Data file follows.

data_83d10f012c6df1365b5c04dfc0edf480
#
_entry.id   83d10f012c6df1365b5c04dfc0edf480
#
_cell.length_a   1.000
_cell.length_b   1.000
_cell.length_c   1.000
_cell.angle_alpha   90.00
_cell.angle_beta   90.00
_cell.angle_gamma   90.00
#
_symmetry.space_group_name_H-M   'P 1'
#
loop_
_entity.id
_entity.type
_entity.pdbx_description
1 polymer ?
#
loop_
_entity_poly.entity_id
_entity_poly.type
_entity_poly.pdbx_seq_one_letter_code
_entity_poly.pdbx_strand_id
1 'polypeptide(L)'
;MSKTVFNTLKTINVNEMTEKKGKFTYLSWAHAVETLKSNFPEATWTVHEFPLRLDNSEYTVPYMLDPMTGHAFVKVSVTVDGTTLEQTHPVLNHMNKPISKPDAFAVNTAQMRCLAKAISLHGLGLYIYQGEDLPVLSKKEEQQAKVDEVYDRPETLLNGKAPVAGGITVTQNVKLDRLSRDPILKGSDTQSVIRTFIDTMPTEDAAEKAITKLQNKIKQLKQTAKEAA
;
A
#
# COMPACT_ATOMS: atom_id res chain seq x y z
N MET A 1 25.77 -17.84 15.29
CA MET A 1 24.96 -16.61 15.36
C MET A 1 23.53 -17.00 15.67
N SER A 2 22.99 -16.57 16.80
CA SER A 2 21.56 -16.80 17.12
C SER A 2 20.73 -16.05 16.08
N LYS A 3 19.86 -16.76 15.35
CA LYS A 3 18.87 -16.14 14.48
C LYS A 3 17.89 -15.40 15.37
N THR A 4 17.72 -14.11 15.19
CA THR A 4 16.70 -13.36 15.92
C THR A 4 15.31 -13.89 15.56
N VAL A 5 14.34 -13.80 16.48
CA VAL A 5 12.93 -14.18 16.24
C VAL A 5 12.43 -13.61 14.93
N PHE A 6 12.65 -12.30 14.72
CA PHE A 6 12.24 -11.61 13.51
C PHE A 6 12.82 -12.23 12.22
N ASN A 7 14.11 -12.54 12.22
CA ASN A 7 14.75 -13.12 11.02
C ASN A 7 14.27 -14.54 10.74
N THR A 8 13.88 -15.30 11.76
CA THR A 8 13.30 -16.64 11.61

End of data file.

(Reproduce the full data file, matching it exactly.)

data_83d10f012c6df1365b5c04dfc0edf480
#
_entry.id   83d10f012c6df1365b5c04dfc0edf480
#
_cell.length_a   1.000
_cell.length_b   1.000
_cell.length_c   1.000
_cell.angle_alpha   90.00
_cell.angle_beta   90.00
_cell.angle_gamma   90.00
#
_symmetry.space_group_name_H-M   'P 1'
#
loop_
_entity.id
_entity.type
_entity.pdbx_description
1 polymer ?
#
loop_
_entity_poly.entity_id
_entity_poly.type
_entity_poly.pdbx_seq_one_letter_code
_entity_poly.pdbx_strand_id
1 'polypeptide(L)'
;MSKTVFNTLKTINVNEMTEKKGKFTYLSWAHAVETLKSNFPEATWTVHEFPLRLDNSEYTVPYMLDPMTGHAFVKVSVTVDGTTLEQTHPVLNHMNKPISKPDAFAVNTAQMRCLAKAISLHGLGLYIYQGEDLPVLSKKEEQQAKVDEVYDRPETLLNGKAPVAGGITVTQNVKLDRLSRDPILKGSDTQSVIRTFIDTMPTEDAAEKAITKLQNKIKQLKQTAKEAA
;
A
#
# COMPACT_ATOMS: atom_id res chain seq x y z
N MET A 1 25.77 -17.84 15.29
CA MET A 1 24.96 -16.61 15.36
C MET A 1 23.53 -17.00 15.67
N SER A 2 22.99 -16.57 16.80
CA SER A 2 21.56 -16.80 17.12
C SER A 2 20.73 -16.05 16.08
N LYS A 3 19.86 -16.76 15.35
CA LYS A 3 18.87 -16.14 14.48
C LYS A 3 17.89 -15.40 15.37
N THR A 4 17.72 -14.11 15.19
CA THR A 4 16.70 -13.36 15.92
C THR A 4 15.31 -13.89 15.56
N VAL A 5 14.34 -13.80 16.48
CA VAL A 5 12.93 -14.18 16.24
C VAL A 5 12.43 -13.61 14.93
N PHE A 6 12.65 -12.30 14.72
CA PHE A 6 12.24 -11.61 13.51
C PHE A 6 12.82 -12.23 12.22
N ASN A 7 14.11 -12.54 12.22
CA ASN A 7 14.75 -13.12 11.02
C ASN A 7 14.27 -14.54 10.74
N THR A 8 13.88 -15.30 11.76
CA THR A 8 13.30 -16.64 11.61